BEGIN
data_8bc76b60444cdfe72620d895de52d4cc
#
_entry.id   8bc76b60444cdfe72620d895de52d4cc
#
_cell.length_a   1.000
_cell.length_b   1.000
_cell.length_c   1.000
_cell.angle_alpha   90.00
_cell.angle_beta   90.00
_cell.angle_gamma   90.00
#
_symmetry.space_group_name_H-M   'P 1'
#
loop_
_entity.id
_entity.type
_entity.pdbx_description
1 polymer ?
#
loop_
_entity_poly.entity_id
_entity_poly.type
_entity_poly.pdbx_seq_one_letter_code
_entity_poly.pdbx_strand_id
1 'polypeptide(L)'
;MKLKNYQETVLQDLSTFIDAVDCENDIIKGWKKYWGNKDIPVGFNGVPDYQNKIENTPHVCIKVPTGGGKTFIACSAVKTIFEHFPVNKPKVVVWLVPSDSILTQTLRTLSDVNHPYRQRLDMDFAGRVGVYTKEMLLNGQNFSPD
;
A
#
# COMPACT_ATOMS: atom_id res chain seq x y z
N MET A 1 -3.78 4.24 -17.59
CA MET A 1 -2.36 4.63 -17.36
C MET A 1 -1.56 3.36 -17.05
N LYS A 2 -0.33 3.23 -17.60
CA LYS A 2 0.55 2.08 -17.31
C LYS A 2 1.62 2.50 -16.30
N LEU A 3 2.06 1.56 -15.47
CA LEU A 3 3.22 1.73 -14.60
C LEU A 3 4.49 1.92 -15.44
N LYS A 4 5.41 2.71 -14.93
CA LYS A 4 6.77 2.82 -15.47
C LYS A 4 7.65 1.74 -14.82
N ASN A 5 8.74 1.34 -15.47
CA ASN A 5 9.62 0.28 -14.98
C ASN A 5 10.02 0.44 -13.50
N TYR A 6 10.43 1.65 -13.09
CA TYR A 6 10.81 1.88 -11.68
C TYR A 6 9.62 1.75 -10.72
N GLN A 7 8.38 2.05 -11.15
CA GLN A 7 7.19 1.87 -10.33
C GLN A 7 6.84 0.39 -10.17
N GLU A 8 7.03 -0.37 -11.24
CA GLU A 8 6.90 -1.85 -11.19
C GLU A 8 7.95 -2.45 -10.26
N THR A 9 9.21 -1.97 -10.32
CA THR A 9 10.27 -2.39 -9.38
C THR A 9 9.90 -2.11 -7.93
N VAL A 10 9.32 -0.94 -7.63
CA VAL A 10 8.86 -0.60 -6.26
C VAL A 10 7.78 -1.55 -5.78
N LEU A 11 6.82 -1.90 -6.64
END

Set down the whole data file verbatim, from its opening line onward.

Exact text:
data_8bc76b60444cdfe72620d895de52d4cc
#
_entry.id   8bc76b60444cdfe72620d895de52d4cc
#
_cell.length_a   1.000
_cell.length_b   1.000
_cell.length_c   1.000
_cell.angle_alpha   90.00
_cell.angle_beta   90.00
_cell.angle_gamma   90.00
#
_symmetry.space_group_name_H-M   'P 1'
#
loop_
_entity.id
_entity.type
_entity.pdbx_description
1 polymer ?
#
loop_
_entity_poly.entity_id
_entity_poly.type
_entity_poly.pdbx_seq_one_letter_code
_entity_poly.pdbx_strand_id
1 'polypeptide(L)'
;MKLKNYQETVLQDLSTFIDAVDCENDIIKGWKKYWGNKDIPVGFNGVPDYQNKIENTPHVCIKVPTGGGKTFIACSAVKTIFEHFPVNKPKVVVWLVPSDSILTQTLRTLSDVNHPYRQRLDMDFAGRVGVYTKEMLLNGQNFSPD
;
A
#
# COMPACT_ATOMS: atom_id res chain seq x y z
N MET A 1 -3.78 4.24 -17.59
CA MET A 1 -2.36 4.63 -17.36
C MET A 1 -1.56 3.36 -17.05
N LYS A 2 -0.33 3.23 -17.60
CA LYS A 2 0.55 2.08 -17.31
C LYS A 2 1.62 2.50 -16.30
N LEU A 3 2.06 1.56 -15.47
CA LEU A 3 3.22 1.73 -14.60
C LEU A 3 4.49 1.92 -15.44
N LYS A 4 5.41 2.71 -14.93
CA LYS A 4 6.77 2.82 -15.47
C LYS A 4 7.65 1.74 -14.82
N ASN A 5 8.74 1.34 -15.47
CA ASN A 5 9.62 0.28 -14.98
C ASN A 5 10.02 0.44 -13.50
N TYR A 6 10.43 1.65 -13.09
CA TYR A 6 10.81 1.88 -11.68
C TYR A 6 9.62 1.75 -10.72
N GLN A 7 8.38 2.05 -11.15
CA GLN A 7 7.19 1.87 -10.33
C GLN A 7 6.84 0.39 -10.17
N GLU A 8 7.03 -0.37 -11.24
CA GLU A 8 6.90 -1.85 -11.19
C GLU A 8 7.95 -2.45 -10.26
N THR A 9 9.21 -1.97 -10.32
CA THR A 9 10.27 -2.39 -9.38
C THR A 9 9.90 -2.11 -7.93
N VAL A 10 9.32 -0.94 -7.63
CA VAL A 10 8.86 -0.60 -6.26
C VAL A 10 7.78 -1.55 -5.78
N LEU A 11 6.82 -1.90 -6.64